This year students in the Social Innovation Program visited with just over 100 non-profits, government agencies, activists, artists, entrepreneurs, and media makers. 9th and 10th graders studied topics such as the conservation of green spaces in the face of urbanization, the school to prison pipeline, historic rates of income and wealth inequality, and teen mental health, amongst others. 11th graders worked on year long projects on issues like urban food insecurity, college access for youth in the foster care system, protection of the coyote population, and music education for students on the Autism spectrum. Through site visits and interviews, students learned about the nitty gritty of the issues as well as interventions people are rallying around (such as safe injection sites, or arts programming for incarcerated youth). They spent Mod 7 ideating and making progress on an intervention of their own. Students created lesson plans, school programs, podcasts, social media campaigns, educational games, and more. The end of year presentations at Exhibition Night proved that students are not only learning about timely social and environmental issues, but have also learned a variety of hard and soft skills (e.g., how to conduct themselves in an interview, how to visually document their work, how to create a convincing and compelling narrative, how to collaboratively make decisions). Students successfully pointed us toward a better world that might be.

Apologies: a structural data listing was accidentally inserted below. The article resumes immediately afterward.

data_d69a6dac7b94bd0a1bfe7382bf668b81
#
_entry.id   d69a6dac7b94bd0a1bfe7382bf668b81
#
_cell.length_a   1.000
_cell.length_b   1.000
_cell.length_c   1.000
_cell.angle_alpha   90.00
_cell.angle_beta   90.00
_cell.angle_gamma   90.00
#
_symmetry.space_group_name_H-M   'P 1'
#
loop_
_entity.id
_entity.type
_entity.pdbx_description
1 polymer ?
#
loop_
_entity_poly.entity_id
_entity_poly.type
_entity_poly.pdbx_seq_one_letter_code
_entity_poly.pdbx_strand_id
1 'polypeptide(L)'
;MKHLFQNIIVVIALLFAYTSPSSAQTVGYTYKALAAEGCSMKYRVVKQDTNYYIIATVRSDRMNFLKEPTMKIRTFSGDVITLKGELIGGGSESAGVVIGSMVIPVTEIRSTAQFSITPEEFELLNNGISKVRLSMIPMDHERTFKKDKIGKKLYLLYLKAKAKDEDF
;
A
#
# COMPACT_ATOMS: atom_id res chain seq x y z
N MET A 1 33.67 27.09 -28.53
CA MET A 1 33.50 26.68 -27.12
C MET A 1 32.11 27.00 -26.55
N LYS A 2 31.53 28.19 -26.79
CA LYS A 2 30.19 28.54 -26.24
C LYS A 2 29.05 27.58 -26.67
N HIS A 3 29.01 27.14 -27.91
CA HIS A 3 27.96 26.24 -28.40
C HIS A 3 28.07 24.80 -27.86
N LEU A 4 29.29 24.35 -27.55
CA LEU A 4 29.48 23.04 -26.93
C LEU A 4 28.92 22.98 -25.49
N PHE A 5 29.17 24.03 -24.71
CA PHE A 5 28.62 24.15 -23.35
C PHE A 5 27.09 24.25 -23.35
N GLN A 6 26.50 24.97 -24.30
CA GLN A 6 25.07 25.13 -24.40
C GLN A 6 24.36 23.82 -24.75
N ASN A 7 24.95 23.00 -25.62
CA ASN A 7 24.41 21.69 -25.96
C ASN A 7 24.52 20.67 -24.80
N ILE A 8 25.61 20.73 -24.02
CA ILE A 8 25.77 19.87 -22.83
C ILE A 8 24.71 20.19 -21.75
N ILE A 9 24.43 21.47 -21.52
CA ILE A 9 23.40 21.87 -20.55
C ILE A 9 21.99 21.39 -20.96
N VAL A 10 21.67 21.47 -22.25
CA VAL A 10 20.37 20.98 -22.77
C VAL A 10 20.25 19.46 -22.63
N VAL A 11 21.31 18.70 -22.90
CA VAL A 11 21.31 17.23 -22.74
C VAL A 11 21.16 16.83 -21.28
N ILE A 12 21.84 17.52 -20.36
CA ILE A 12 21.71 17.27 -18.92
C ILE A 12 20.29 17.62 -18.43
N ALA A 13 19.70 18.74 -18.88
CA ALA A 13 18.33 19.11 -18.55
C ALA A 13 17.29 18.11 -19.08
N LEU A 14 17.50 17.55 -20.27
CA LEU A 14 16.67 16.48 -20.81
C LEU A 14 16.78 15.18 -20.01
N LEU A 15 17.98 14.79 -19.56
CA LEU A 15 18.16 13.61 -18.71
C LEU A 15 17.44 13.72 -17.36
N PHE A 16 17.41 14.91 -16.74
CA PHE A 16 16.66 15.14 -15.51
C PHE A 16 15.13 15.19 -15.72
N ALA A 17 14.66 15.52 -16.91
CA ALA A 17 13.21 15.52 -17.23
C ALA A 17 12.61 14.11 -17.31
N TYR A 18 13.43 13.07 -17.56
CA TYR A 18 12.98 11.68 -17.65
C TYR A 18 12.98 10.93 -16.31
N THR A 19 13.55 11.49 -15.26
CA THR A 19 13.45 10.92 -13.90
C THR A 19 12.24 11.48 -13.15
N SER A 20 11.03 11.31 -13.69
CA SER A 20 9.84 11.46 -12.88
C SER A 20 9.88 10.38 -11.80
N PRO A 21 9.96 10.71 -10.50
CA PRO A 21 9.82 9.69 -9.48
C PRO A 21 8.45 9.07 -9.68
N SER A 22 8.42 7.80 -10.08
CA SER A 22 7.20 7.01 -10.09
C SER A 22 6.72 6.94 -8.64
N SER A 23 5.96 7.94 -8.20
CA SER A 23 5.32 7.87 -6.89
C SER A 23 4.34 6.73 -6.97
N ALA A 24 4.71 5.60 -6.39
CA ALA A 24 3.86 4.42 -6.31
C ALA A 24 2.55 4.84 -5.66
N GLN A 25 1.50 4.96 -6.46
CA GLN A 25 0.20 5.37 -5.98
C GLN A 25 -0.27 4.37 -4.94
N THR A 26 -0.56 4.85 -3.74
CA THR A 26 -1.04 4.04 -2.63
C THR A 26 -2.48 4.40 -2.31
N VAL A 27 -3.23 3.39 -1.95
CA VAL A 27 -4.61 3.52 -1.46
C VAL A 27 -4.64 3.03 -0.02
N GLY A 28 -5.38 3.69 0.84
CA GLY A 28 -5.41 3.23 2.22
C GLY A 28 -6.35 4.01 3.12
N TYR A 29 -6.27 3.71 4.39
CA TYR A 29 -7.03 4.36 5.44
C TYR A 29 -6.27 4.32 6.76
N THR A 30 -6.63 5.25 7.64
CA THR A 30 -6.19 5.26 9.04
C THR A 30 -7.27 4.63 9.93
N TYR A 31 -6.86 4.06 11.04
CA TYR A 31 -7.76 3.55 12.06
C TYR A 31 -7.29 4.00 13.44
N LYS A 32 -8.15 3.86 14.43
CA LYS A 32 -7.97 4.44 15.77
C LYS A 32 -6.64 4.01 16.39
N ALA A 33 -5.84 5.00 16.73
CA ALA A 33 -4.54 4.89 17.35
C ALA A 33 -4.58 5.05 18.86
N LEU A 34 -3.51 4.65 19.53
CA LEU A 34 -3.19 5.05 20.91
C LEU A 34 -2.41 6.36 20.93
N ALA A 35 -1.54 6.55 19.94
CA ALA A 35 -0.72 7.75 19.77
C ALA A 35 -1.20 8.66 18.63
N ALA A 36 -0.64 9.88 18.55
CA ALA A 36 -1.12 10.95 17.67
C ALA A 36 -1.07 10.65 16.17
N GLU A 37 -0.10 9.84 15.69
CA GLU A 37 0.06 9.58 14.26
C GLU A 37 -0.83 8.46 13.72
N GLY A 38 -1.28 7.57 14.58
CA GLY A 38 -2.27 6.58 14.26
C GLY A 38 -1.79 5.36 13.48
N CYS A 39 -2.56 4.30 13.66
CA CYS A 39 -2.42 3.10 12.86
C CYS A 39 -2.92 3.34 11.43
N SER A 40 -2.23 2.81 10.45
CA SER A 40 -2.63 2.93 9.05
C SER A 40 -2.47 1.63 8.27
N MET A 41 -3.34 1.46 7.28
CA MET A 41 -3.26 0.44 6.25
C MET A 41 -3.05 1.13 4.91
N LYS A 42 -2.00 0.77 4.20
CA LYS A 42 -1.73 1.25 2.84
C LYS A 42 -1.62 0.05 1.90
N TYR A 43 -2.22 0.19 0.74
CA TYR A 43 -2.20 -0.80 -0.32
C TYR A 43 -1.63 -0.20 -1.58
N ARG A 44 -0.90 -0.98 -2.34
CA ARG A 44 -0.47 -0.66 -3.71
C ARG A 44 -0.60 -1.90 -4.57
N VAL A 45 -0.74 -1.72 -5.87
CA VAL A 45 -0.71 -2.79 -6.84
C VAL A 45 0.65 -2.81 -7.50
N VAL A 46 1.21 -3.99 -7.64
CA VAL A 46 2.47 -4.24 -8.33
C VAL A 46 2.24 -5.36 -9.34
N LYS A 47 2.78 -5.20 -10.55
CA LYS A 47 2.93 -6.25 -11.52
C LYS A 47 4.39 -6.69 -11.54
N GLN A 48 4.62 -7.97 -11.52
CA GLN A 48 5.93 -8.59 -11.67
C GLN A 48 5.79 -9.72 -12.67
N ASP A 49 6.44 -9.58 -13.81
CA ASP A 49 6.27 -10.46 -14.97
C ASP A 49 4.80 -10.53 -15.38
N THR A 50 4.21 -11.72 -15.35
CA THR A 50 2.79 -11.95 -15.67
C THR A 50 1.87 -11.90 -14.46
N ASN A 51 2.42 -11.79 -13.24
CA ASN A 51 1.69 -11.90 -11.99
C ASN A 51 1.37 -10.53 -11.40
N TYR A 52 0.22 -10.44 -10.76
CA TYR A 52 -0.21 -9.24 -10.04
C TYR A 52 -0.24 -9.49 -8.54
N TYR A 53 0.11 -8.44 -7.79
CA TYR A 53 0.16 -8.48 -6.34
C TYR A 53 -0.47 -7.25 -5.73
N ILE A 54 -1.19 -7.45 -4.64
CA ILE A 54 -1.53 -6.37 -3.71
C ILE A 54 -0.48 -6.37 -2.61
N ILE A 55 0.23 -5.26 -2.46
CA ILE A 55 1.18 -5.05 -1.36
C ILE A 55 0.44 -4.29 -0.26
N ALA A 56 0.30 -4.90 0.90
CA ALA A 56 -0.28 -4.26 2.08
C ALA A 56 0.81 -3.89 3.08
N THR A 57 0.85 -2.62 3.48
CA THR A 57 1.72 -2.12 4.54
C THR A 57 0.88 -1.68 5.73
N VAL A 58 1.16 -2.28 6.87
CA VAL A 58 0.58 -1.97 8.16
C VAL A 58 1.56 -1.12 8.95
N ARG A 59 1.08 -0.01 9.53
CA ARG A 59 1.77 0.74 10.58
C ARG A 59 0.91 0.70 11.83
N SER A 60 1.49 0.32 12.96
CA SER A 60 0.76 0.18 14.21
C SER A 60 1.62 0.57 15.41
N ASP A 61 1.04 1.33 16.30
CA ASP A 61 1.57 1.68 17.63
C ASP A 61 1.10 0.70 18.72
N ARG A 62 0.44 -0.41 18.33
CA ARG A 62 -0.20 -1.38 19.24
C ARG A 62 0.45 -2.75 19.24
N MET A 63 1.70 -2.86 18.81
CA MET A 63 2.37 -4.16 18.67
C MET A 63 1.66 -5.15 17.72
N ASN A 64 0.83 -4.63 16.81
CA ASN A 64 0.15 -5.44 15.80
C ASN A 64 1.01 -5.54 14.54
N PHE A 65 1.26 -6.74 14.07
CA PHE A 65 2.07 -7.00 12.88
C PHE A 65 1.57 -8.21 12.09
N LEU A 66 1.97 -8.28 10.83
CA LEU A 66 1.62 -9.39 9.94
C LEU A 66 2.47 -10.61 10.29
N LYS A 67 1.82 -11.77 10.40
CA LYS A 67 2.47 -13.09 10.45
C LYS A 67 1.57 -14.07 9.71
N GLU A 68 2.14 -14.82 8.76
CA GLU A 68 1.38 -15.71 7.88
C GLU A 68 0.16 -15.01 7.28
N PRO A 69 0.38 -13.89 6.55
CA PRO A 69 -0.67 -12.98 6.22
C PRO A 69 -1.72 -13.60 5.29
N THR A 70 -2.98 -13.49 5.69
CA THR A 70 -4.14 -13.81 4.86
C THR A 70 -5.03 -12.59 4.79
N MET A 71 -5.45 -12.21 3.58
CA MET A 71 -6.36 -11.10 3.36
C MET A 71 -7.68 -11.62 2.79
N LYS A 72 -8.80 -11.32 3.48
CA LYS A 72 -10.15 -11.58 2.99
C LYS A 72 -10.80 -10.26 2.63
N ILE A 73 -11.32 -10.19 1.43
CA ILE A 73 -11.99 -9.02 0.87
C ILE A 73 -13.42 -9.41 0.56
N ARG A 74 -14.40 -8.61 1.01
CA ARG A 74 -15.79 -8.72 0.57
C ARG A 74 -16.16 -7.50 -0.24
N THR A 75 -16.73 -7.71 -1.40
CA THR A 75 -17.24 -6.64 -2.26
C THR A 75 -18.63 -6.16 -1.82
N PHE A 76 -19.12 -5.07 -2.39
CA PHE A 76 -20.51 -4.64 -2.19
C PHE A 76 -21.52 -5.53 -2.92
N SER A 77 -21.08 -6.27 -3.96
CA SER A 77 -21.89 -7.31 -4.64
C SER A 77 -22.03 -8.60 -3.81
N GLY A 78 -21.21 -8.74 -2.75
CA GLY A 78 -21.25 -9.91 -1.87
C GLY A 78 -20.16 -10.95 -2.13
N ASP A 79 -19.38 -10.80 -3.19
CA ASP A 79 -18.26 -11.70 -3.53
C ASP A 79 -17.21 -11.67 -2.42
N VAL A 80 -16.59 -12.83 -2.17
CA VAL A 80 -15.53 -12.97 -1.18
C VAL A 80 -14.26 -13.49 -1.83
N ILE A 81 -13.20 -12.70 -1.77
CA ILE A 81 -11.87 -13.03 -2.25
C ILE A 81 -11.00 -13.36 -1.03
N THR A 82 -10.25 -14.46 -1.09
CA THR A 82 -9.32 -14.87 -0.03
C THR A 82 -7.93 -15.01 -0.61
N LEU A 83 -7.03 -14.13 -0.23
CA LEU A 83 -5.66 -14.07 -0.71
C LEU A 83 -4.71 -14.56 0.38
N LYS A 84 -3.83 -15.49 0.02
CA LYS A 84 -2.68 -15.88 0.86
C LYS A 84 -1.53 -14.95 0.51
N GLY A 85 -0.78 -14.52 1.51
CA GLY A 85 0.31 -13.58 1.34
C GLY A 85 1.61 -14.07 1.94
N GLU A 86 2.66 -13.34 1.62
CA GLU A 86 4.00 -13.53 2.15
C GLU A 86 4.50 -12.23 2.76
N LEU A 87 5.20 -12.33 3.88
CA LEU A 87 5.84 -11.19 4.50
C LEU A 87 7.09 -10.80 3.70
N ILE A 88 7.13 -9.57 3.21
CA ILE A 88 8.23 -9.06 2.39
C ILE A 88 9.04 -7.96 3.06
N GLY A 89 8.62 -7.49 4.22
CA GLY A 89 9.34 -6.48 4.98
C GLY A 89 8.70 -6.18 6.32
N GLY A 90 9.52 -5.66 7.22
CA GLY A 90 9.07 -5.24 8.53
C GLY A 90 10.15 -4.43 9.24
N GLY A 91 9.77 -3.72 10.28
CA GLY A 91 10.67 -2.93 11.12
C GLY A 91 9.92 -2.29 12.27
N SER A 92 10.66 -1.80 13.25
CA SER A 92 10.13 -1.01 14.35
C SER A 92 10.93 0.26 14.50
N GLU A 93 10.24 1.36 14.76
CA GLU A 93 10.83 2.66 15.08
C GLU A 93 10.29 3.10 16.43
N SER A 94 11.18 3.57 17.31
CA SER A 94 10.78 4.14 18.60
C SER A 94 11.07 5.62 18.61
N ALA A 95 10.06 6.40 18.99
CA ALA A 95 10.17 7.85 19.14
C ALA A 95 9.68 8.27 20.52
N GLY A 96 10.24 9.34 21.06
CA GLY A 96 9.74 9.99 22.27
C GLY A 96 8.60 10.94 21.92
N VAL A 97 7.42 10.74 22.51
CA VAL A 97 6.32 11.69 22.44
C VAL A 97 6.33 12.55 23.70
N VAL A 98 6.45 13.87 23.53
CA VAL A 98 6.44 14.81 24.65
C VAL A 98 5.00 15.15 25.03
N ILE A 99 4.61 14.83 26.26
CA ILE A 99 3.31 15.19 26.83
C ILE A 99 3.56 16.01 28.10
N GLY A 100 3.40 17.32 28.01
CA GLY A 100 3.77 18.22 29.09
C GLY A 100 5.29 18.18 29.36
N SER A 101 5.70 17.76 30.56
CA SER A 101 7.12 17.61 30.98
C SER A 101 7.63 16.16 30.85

It was an amazing year, only made possible by the generosity and trust of many Sequoyah community members and friends. Thank you for your willingness to host our students and for meeting their curiosity with enthusiasm for what you do.
Alan Minsky, program director at KPFK, recording students' podcast on youth incarceration
Student facilitators preparing for a resiliency workshop addressing teen mental health.
Madison Brookshire, Visual Thinking Strategies trainer, helping students develop a curriculum focusing on the power of street art.
Students modeling what a safe injection site might look like in Los Angeles.
Donated supplies ready to be delivered to survivors of domestic violence via custom designed care packages
11th graders carrying out their self-designed music curriculum with students who have Autism Spectrum Disorders
Juniors visiting Los Angeles County offices learning about local government support for accessory dwelling units as a solution to homelessness.
Students handing out native plants at the North Hollywood Farmers' Market to promote mental wellbeing.
Designing a game to instill critical thinking strategies around science issues such as GMOs
Student interviewing employees at KLEAN Treatment Centers on their opinions about safe injection sites where drug users are able to legally use with the support and supervision of medical and addiction professionals.